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Analyze Your Profit Contribution

How to determine contribution to profit and overhead

August 2002 By Stephen R. Lett
Trying to maximize profit contribution can conflict with trying to grow your business. In other words, do you want profit or growth?

Of course, you want both. Unfortunately, one of these goals comes at the expense of the other.

Maintaining a balance of mailings to your customer file (where the profits come from) versus mailing to prospects is critical to your bottom line. How do you evaluate contribution from mailings to the housefile and catalogs you circulate to prospects?

This month, I’ll discuss the incremental break-even point compared to a fully absorbed break-even point as they relate to contribution to profit and overhead.

Calculations

See the definition on this page for what contribution to profit and overhead means. The formula is:

gross sales - returns = net sales - cost of goods sold - direct selling expenses - variable order-processing costs = contribution

A positive contribution to profit and overhead exists if there are excess funds available after the formula has been applied. To calculate contribution, you must know the cost of the catalog (in the mail), your customer returns ratio, gross margin ratio and variable order-processing costs. Once you have this information, you can determine contribution to profit and overhead from the mailings.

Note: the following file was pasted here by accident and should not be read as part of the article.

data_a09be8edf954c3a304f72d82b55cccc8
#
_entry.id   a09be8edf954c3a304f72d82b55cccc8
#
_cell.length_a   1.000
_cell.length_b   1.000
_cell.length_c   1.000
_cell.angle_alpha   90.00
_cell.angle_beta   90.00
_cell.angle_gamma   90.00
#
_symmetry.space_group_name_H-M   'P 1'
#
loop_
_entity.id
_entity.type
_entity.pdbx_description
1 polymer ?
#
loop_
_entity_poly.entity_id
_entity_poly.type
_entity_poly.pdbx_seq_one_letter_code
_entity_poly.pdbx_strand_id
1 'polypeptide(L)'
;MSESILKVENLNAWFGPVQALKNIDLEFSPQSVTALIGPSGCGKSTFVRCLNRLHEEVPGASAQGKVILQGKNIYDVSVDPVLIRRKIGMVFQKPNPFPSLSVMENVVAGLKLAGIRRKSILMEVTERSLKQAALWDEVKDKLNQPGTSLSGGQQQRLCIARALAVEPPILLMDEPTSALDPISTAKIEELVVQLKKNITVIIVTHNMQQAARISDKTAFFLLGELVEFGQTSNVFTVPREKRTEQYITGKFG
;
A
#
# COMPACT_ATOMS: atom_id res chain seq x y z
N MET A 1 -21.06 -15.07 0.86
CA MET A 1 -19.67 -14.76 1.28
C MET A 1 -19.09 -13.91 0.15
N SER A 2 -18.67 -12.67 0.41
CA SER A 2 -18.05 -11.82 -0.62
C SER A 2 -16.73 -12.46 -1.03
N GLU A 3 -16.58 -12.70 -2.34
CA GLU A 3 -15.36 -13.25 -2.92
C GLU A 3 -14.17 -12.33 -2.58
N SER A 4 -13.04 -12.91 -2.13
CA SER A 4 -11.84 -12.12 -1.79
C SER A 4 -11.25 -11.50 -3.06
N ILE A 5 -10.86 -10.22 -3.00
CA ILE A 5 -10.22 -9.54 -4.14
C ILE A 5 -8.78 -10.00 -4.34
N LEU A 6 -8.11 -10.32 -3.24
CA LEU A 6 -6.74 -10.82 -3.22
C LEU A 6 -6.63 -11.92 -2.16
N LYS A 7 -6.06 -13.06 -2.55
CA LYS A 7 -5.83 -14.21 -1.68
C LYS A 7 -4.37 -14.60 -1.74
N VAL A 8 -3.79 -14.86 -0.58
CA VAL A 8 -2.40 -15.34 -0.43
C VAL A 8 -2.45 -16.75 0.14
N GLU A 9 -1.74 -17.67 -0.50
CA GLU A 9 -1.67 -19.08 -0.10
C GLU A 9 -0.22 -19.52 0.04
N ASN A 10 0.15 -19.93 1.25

Using this approach you can easily discern the revenue per catalog needed to break even on an incremental basis (before overhead expenses). Determine the contribution from all mailings. It’s up to your finance department to apply overhead expenses to determine the overall profitability of the company.

See the chart “Proforma Contribution Statement” on page 36. The example is based on printing 1.2 million catalogs for a holiday mailing (a consumer gift catalog). The overall revenue per catalog is $2.10 per book, and the average order size is $60.

We used a 3.79-percent returns ratio, and a cost-of-goods percentage of 47. Direct selling expenses are $740,780, or $0.617 per catalog. This produces a 30.5 percent selling expense to sales ratio, typical for a consumer catalog.

Note: The incremental column excludes overhead expenses such as rent, salaries and utilities. Assume the variable order-processing costs are $5 per order. The incremental contribution to profit and overhead from this mailing was $336,071, or 13.8 percent of net sales.

This amount can contribute and be applied to the profit and overhead. When you apply the overhead expenses (i.e., fully absorbed basis), the pre-tax profit amounted to $133,307, or 5.5 percent of net sales. Overhead expenses amounted to $412,763, or 17 percent of net sales.
 

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